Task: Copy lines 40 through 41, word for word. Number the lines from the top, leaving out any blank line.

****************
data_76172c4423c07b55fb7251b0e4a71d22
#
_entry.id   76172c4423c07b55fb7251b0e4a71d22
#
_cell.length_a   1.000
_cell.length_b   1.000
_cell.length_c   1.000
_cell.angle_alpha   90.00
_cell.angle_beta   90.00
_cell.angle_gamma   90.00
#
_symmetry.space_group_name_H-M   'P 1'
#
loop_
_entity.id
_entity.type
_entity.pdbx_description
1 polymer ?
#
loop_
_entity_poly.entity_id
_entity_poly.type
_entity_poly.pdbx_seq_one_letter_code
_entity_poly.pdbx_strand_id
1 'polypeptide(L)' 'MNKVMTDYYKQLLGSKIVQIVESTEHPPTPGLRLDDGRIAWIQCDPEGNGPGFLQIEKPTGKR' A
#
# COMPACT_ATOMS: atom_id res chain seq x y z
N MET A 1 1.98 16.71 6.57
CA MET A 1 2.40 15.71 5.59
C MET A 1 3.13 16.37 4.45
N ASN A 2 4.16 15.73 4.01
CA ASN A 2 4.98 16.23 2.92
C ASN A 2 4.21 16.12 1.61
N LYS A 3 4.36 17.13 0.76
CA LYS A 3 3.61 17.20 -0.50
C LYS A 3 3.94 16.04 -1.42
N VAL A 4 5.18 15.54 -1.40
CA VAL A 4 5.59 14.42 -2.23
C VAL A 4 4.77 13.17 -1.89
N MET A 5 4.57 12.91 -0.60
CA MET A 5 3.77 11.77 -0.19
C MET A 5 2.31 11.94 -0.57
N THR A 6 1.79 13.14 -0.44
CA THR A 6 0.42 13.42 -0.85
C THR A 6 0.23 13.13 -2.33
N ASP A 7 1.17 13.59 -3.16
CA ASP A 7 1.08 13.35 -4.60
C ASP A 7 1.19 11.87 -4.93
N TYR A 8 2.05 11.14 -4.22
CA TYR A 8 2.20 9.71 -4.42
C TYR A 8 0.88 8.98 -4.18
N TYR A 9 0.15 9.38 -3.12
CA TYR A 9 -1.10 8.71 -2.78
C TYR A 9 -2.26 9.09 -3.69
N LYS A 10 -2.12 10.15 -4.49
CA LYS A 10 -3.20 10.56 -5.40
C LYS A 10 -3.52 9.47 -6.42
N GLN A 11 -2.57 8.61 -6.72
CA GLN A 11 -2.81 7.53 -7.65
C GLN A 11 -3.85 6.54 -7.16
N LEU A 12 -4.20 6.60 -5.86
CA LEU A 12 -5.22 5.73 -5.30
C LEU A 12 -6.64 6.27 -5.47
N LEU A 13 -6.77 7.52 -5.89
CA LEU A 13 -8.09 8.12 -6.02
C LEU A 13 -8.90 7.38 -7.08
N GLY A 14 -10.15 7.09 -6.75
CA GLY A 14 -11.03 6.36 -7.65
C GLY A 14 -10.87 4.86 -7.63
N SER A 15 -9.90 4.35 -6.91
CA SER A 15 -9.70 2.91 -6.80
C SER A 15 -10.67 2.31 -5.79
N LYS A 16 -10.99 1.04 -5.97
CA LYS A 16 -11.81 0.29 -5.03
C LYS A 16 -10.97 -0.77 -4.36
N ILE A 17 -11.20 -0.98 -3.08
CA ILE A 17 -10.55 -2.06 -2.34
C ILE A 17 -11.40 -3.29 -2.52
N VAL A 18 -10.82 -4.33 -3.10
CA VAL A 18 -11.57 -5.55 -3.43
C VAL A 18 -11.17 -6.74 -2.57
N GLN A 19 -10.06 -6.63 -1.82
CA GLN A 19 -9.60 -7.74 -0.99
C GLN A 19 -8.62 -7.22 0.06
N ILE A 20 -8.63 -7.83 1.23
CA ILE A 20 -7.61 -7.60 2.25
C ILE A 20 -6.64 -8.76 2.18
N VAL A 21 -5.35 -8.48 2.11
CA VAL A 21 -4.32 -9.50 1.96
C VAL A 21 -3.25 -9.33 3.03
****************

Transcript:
N MET A 5 4.57 12.91 -0.60
CA MET A 5 3.77 11.77 -0.19